jfmengels' blog

Gaining insight into your codebase with elm-review

December 06, 2022


A few weeks ago, I announced a new version of elm-review. In part 1, I wrote about how automatic fixes are now much, much faster than before.

In this second and final part (disappointed audience sighing), I will talk about an entirely new feature of elm-review, which allows you to gain arbitrary insight into your codebase.

Do you wish to have an overview of your codebase? Which modules import which? Do you wish to know how complex your codebase is? Create diagrams of how your project works?

Well, you’ll have the tools for that now.

Context is important

First, a bit of context… about context.

elm-review is a static analysis tool that reports problems in Elm codebases according to a set of rules that you can choose from the Elm package registry, or write yourself.

In order to make the most accurate analysis possible — report as many of the problems we possibly can while reporting no false positives — rules need to collect information, which I call “context”. And that is because the devil is in the details.

Let’s say we wish to have a tool that reports references to Html.button to have people use BetterHtml.button instead.

We could use a tool like grep to go through the project’s source code and find the references to Html.button, like grep -e 'Html.button' src/**/*.elm. But that won’t work all that well.

-- Found a reference!
import Html
Html.button [] [] -- ✅

-- Not found
import Html exposing (button)
button [] [] -- ❌

-- Also not found
import Html as H
H.button [] [] -- ❌

-- Nope. Also, this may depend on what
-- is in your dependencies and/or modules
import Html exposing (..)
button [] [] -- ❌

-- Found a reference, but not for the
-- function we're interested in
import BetterHtml as Html
Html.button [] [] -- ❌

-- No, we don't want to catch things in text
someText = "I love Html.button!" -- ❌

-- Nor in comments
module BetterHtml exposing (button)
{-| Better alternative to Html.button -- ❌
button = -- ...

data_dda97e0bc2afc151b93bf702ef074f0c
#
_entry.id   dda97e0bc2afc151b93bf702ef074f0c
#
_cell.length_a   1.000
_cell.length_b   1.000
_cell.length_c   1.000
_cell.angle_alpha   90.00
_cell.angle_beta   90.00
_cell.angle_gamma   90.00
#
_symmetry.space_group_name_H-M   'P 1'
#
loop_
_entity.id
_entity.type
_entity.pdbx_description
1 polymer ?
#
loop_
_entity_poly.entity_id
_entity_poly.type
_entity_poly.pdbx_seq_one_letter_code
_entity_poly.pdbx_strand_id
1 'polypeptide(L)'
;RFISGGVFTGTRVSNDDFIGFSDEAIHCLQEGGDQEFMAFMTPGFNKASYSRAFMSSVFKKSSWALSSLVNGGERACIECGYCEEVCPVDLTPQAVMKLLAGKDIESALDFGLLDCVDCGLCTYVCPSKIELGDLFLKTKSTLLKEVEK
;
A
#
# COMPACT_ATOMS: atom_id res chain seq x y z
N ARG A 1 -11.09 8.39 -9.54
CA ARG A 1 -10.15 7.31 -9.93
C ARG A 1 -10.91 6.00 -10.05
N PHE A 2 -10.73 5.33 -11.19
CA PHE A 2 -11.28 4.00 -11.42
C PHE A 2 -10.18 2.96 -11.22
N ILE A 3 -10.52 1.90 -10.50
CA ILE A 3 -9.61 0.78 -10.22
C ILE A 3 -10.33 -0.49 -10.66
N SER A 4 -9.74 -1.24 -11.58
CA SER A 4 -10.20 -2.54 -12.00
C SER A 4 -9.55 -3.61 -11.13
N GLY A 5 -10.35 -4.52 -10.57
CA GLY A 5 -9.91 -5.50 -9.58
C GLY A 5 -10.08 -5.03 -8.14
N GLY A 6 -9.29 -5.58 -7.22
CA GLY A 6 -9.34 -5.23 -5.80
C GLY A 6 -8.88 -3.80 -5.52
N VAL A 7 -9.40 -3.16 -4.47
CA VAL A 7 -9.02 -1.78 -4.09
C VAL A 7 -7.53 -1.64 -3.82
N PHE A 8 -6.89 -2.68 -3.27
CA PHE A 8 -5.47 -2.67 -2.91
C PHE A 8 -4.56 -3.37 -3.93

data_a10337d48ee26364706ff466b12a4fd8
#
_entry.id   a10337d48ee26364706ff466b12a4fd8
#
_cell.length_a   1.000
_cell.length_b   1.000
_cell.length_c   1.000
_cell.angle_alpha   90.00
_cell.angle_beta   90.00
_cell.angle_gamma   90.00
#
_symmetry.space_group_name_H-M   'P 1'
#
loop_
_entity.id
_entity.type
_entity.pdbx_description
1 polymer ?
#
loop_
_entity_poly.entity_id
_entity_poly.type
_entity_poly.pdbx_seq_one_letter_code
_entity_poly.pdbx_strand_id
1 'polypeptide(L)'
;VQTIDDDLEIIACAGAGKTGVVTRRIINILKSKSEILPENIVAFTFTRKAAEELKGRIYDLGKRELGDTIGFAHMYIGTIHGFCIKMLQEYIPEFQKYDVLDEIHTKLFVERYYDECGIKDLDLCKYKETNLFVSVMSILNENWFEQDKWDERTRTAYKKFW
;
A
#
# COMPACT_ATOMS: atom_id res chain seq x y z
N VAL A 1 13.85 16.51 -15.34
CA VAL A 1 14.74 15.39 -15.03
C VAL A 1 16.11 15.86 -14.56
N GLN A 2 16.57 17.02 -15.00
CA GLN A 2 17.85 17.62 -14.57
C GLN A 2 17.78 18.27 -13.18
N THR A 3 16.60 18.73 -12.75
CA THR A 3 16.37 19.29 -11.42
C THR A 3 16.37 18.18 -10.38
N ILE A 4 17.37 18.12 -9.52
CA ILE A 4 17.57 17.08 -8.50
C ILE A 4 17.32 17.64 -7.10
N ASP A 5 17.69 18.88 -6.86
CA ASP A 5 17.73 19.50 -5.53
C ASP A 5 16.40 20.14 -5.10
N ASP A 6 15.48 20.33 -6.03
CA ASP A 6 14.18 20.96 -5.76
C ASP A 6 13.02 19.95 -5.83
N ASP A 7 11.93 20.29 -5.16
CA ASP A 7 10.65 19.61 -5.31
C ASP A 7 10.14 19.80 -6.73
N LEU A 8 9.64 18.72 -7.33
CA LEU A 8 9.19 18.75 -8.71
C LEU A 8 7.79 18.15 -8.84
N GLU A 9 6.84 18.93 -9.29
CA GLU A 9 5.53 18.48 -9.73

Naively searching for Html.button will lead to very poor results. It will miss a lot of the references we’re interested in, and report a bunch of results that are not references or not the ones we’re interested in. If we search for button instead of Html.button, then we’ll find more references, but also a lot more unrelated ones.

Some tools — such as comby and tree-grepper — are more code-aware than grep, and they will do a better a job at this task — such as not reporting references in strings or comments —, but probably not without mistakes. I imagine tree-grepper could potentially find references correctly, but be limited in other kinds of analysis (finding unused type variants for instance).

What happens in one part of the file can impact what happens in another part of the file, and the same thing is true at the codebase level as well. Stateless tools like grep, comby or tree-grepper are awesome (and very fast!) but as soon you need a bit of context or to combine pieces of information to make something of what has been found, you’ll need to add in more logic through external tools or scripts.

If you wish to gain insight into a project, not being able to get this level of nuance can make or break the results, or experience, of your analysis.

But this is something that elm-review does very well. Targeting a specific function for instance is something the tool does flawlessly and makes quite easy.

Because a lot of analysis requires information that needs to be collected, I made sure that elm-review has a very nice way of traversing a project and gathering that context. Which as I said before allows it to report errors very accurately.

But while you can easily collect all that information, you can only use it to report errors. And that’s kind of a shame.

Introducing data extractors

Starting from jfmengels/elm-review v2.10.0, elm-review rules can define a “data extractor” using Rule.withDataExtractor. This makes it possible to transform the collected data (the “project context” in our terminology) into arbitrary JSON.

As a (too) trivial example, below is a rule (also to be found here) that goes through the project and outputs a mapping of the module name of Elm files to their file path. This is what the output would look like:

  "Api": "src/Api.elm",
  "Article": "src/Article.elm",
  "Article.Body": "src/Article/Body.elm",
  "Asset": "src/Asset.elm",